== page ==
For several years the Transport Workers' Union (AKT) has claimed that the lashing and unlashing of bars on container ships in Finnish ports should be performed by its own stevedores. Usually, a vessel's own crew performs the lashing and unlashing of the bars which secure container stacks on deck. This saves time and means that clearing the vessel for a voyage is less dependent on stevedore work. Further, due to costs, port operators have generally been unwilling to take over container bar lashing work.
The bar lashing dispute first came to a head in January 2013 when AKT threatened to take over the lashing work with its own stevedores. The collective bargaining agreement in force at the time between AKT and the Finnish Port Operators Association (FPOA) obliged both parties to respect the industrial peace. The FPOA considered AKT's action to be an illegal industrial action and a violation of the industrial peace and sued AKT before the Labour Court. The Labour Court held that the threat was an illegal industrial action and imposed a compensatory fine on AKT (TT:2013/13). However, AKT did not honour the Labour Court decision. Instead, it instituted new strikes and boycotts in Finnish ports. The Labour Court again found these to be illegal (TT:2013/15).
Having evidently realised that negotiations with the FPOA would not resolve in its favour, as of September 2014 AKT started directly boycotting selected shipping companies. AKT claimed that the vessels' own crews were not entitled to perform the lashing and unlashing work on board the vessels and that the shipping companies must contract out the lashing work to port operators (despite the fact that they have generally been unwilling to carry out this work).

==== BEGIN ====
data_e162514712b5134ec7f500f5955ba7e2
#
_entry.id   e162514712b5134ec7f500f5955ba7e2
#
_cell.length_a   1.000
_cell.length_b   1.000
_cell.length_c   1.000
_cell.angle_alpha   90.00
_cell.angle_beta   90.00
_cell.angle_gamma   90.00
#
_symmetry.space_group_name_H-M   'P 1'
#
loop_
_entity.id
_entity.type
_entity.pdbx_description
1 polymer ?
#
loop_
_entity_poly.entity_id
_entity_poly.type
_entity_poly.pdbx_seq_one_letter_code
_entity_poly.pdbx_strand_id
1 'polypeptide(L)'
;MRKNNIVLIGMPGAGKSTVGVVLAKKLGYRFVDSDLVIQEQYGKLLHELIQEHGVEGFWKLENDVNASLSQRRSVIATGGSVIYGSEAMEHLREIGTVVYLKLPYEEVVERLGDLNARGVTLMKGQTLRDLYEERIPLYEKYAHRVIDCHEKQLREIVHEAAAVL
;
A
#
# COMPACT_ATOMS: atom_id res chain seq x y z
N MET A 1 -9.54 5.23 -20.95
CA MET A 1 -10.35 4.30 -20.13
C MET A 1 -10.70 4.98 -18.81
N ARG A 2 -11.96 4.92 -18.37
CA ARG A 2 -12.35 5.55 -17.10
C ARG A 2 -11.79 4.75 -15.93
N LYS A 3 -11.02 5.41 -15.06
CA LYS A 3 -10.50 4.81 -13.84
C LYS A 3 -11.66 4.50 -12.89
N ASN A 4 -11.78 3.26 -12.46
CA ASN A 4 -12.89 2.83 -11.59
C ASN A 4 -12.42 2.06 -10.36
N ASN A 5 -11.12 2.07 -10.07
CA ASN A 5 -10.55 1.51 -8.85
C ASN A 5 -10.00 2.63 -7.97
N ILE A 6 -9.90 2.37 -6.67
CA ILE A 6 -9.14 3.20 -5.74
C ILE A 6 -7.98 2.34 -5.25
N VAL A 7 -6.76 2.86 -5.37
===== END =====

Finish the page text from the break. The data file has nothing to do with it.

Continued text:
The case came before the Labour Court again. AKT claimed that as the boycotts were now targeted at the shipping companies and not the parties to the collective bargaining agreement, the FPOA had no case. The Labour Court dismissed AKT's claim and held that the boycotts had been carried out to put pressure on shipping companies so that they would order bar lashing work from port operators. Because bar lashing work was a contractual matter between the shipping companies and port operators, and because the stevedores had interfered in the port operators' right to supervise and direct the work, AKT had violated the industrial peace (TT:2015/32).
Since this judgment, AKT has presented no further claims and instigated no boycotts with a view to taking over container bar lashing.
For further information on this topic please contact Matti Komonen at Hammarström Puhakka Partners, Attorneys Ltd by telephone (+358 9 474 2207) or email (email@example.com). The Hammarström Puhakka Partners, Attorneys Ltd website can be accessed at www.hpplaw.fi.
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